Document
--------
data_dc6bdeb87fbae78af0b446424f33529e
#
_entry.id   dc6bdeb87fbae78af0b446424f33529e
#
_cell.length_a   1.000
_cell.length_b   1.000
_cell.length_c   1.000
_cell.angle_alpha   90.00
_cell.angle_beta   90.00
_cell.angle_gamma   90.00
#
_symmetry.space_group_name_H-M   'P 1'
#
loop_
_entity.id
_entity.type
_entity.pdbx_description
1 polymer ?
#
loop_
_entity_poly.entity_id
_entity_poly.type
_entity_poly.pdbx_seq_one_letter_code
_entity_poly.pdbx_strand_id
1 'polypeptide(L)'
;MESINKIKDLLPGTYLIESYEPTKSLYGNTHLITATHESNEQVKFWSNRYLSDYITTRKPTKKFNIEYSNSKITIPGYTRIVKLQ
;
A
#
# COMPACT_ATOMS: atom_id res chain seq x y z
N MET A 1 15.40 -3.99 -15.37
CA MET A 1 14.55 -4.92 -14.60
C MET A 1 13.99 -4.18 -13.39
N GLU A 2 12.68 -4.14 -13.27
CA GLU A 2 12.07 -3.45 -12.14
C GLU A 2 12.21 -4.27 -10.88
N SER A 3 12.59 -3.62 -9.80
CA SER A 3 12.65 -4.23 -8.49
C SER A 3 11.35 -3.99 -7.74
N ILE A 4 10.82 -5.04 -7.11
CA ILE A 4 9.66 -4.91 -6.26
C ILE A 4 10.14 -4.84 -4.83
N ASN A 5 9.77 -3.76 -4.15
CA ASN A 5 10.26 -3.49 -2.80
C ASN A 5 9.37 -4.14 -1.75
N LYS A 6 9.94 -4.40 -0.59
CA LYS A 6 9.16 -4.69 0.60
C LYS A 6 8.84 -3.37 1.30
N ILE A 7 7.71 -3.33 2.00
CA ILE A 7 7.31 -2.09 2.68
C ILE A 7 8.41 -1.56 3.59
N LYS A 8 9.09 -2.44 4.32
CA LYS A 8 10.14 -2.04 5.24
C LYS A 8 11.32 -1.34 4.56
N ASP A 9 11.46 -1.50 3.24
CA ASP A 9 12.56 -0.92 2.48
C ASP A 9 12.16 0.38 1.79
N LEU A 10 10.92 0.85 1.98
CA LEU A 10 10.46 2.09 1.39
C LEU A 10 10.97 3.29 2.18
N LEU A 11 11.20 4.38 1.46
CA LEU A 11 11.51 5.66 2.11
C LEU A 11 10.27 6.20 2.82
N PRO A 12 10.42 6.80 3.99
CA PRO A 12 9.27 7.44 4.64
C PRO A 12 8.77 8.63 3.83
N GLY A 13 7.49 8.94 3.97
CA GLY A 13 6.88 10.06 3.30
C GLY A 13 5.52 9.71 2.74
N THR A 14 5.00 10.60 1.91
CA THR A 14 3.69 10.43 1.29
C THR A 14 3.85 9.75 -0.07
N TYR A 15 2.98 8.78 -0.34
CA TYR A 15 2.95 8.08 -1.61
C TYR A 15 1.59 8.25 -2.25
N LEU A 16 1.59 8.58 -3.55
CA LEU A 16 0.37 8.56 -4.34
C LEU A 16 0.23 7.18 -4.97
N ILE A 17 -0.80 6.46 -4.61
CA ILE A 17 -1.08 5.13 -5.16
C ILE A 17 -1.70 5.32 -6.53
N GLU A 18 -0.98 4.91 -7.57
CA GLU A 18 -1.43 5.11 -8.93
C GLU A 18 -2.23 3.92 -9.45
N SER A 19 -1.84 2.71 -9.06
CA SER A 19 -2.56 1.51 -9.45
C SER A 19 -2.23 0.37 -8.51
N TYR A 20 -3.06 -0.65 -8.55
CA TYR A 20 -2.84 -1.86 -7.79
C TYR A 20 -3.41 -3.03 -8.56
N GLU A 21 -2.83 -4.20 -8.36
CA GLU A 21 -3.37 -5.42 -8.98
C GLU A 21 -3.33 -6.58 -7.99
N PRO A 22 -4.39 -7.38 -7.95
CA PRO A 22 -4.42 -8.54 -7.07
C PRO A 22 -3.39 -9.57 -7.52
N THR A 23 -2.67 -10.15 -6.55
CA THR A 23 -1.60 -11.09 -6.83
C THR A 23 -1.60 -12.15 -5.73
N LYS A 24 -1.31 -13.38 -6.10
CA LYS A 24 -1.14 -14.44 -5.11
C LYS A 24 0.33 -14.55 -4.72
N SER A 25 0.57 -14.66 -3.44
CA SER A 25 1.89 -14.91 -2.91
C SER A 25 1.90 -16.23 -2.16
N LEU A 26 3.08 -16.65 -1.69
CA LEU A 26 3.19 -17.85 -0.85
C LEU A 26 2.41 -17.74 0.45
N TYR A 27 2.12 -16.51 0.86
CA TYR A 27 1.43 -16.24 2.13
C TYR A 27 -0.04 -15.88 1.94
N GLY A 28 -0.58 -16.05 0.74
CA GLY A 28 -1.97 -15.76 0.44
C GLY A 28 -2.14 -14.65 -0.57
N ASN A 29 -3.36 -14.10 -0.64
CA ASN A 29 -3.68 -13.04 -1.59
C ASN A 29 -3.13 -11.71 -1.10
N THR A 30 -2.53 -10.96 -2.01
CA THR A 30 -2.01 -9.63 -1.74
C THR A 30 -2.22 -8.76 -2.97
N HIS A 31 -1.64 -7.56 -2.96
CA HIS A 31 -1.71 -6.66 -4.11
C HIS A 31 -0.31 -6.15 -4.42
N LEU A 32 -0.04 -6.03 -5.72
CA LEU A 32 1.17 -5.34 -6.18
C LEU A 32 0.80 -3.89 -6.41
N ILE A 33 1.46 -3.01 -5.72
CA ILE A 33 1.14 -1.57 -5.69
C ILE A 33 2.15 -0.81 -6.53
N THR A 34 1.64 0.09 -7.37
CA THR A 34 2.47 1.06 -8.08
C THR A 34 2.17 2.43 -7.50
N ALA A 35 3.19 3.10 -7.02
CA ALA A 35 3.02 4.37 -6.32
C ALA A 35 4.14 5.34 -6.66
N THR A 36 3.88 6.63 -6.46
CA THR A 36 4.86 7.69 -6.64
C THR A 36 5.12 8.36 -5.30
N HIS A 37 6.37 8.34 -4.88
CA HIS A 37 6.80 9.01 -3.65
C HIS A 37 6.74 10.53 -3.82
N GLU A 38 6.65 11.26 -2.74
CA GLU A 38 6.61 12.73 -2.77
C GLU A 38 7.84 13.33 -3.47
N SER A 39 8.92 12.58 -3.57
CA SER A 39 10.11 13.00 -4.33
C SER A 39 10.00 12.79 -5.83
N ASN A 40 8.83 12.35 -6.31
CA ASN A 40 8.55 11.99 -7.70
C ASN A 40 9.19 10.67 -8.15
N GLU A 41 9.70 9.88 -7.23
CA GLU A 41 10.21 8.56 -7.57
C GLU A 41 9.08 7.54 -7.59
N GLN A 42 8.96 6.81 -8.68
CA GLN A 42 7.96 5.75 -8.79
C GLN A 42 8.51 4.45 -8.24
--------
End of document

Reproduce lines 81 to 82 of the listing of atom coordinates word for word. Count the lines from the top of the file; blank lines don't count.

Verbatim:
C ILE A 17 -1.70 5.32 -6.53
N GLU A 18 -0.98 4.91 -7.57